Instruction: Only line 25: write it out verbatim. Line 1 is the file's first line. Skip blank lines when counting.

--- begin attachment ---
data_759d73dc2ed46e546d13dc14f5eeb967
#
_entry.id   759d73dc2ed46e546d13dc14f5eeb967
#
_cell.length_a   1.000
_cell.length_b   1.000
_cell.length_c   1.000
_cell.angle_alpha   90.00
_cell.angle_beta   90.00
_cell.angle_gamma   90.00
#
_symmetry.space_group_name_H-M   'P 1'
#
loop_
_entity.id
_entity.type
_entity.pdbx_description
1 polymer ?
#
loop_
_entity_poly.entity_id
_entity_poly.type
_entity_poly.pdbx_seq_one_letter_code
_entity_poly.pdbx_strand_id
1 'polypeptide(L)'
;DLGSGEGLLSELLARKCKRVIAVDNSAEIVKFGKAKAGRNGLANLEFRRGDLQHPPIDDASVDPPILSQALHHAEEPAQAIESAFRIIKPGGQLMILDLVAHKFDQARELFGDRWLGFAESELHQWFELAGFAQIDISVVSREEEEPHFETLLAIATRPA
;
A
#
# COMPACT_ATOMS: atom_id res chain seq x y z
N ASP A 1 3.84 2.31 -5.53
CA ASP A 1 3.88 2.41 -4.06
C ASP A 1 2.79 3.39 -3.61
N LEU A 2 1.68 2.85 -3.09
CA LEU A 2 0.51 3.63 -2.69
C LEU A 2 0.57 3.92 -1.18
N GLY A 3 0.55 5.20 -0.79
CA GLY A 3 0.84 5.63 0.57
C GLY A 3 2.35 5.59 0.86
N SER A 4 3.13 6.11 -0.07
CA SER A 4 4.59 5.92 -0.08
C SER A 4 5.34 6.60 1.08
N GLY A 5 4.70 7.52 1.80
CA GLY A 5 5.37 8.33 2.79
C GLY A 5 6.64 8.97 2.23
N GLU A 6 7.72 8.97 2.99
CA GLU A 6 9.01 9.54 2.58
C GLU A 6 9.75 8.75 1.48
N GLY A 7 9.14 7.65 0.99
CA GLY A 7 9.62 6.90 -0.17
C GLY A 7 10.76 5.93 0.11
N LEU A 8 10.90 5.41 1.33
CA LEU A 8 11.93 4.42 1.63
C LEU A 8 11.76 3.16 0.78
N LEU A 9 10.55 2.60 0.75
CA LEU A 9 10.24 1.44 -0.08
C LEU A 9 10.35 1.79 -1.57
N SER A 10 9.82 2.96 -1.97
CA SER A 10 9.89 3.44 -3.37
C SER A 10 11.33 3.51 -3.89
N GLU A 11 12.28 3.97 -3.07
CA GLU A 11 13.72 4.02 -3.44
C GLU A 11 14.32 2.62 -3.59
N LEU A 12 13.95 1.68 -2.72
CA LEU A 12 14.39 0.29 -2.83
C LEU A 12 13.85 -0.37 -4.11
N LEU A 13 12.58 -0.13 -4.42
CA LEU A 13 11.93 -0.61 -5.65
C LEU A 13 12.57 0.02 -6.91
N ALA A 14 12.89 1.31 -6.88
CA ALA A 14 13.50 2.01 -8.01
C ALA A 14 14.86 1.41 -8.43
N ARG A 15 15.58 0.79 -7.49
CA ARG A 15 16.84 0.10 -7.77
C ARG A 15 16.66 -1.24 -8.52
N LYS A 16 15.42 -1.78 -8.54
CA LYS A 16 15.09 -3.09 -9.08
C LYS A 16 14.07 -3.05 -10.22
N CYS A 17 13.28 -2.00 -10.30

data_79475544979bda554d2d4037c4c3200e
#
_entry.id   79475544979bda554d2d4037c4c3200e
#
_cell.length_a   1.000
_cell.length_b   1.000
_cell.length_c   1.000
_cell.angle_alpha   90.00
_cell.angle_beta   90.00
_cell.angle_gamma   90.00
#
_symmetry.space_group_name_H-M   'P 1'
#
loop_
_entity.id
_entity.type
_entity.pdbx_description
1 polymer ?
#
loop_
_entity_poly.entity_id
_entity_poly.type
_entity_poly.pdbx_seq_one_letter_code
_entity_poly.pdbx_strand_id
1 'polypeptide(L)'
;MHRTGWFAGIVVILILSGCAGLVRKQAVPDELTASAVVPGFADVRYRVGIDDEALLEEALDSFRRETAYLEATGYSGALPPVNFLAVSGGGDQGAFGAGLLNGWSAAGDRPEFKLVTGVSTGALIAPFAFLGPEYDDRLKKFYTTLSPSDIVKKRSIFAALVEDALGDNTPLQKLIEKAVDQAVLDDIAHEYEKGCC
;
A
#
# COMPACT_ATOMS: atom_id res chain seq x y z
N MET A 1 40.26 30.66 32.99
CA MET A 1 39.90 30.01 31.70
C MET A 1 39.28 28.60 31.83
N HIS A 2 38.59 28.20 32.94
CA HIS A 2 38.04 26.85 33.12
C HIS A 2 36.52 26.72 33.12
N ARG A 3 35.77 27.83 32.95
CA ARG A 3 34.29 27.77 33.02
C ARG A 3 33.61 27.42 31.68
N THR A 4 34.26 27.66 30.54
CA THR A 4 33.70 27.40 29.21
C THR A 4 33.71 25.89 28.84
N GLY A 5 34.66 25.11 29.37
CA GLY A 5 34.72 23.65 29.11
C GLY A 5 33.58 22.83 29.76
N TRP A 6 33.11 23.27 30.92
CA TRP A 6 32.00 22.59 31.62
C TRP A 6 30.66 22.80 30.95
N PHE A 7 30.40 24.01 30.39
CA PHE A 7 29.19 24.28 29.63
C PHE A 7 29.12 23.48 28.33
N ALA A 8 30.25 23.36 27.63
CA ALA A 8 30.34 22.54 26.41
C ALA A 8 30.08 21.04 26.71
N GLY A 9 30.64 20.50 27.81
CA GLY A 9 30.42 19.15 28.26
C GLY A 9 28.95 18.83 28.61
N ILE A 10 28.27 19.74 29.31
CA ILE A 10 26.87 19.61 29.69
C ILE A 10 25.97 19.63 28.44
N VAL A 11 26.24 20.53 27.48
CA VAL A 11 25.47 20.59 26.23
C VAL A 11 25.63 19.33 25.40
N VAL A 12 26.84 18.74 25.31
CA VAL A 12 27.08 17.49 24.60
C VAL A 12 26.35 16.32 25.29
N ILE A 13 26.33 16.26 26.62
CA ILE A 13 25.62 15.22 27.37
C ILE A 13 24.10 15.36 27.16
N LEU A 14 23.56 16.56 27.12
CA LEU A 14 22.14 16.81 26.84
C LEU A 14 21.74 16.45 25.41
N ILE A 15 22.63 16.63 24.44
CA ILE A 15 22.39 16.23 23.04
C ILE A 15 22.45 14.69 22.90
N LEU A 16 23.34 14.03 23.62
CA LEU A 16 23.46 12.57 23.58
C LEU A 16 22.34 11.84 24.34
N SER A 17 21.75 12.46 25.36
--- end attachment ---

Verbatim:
1 'polypeptide(L)'